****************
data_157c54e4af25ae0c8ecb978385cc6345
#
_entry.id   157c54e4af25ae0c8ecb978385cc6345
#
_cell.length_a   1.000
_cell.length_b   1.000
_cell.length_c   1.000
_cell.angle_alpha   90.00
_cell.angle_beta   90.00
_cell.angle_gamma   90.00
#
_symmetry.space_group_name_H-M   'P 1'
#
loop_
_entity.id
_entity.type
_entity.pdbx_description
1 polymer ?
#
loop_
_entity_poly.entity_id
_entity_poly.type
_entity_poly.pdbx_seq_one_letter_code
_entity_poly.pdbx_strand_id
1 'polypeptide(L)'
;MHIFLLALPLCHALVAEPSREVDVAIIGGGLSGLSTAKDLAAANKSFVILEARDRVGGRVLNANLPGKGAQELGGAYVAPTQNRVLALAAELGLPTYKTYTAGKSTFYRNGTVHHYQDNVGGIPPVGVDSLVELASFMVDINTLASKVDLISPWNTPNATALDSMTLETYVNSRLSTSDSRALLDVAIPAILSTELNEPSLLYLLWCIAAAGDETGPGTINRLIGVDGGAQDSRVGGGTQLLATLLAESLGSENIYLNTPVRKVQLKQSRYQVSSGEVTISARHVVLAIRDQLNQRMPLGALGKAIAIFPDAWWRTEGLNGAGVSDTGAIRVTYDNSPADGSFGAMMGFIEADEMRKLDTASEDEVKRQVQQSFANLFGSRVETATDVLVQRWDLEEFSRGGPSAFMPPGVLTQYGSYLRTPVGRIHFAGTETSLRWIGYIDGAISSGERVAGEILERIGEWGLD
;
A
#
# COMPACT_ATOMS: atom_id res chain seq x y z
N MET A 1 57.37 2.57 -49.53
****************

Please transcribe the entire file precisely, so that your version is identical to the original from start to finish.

data_157c54e4af25ae0c8ecb978385cc6345
#
_entry.id   157c54e4af25ae0c8ecb978385cc6345
#
_cell.length_a   1.000
_cell.length_b   1.000
_cell.length_c   1.000
_cell.angle_alpha   90.00
_cell.angle_beta   90.00
_cell.angle_gamma   90.00
#
_symmetry.space_group_name_H-M   'P 1'
#
loop_
_entity.id
_entity.type
_entity.pdbx_description
1 polymer ?
#
loop_
_entity_poly.entity_id
_entity_poly.type
_entity_poly.pdbx_seq_one_letter_code
_entity_poly.pdbx_strand_id
1 'polypeptide(L)'
;MHIFLLALPLCHALVAEPSREVDVAIIGGGLSGLSTAKDLAAANKSFVILEARDRVGGRVLNANLPGKGAQELGGAYVAPTQNRVLALAAELGLPTYKTYTAGKSTFYRNGTVHHYQDNVGGIPPVGVDSLVELASFMVDINTLASKVDLISPWNTPNATALDSMTLETYVNSRLSTSDSRALLDVAIPAILSTELNEPSLLYLLWCIAAAGDETGPGTINRLIGVDGGAQDSRVGGGTQLLATLLAESLGSENIYLNTPVRKVQLKQSRYQVSSGEVTISARHVVLAIRDQLNQRMPLGALGKAIAIFPDAWWRTEGLNGAGVSDTGAIRVTYDNSPADGSFGAMMGFIEADEMRKLDTASEDEVKRQVQQSFANLFGSRVETATDVLVQRWDLEEFSRGGPSAFMPPGVLTQYGSYLRTPVGRIHFAGTETSLRWIGYIDGAISSGERVAGEILERIGEWGLD
;
A
#
# COMPACT_ATOMS: atom_id res chain seq x y z
N MET A 1 57.37 2.57 -49.53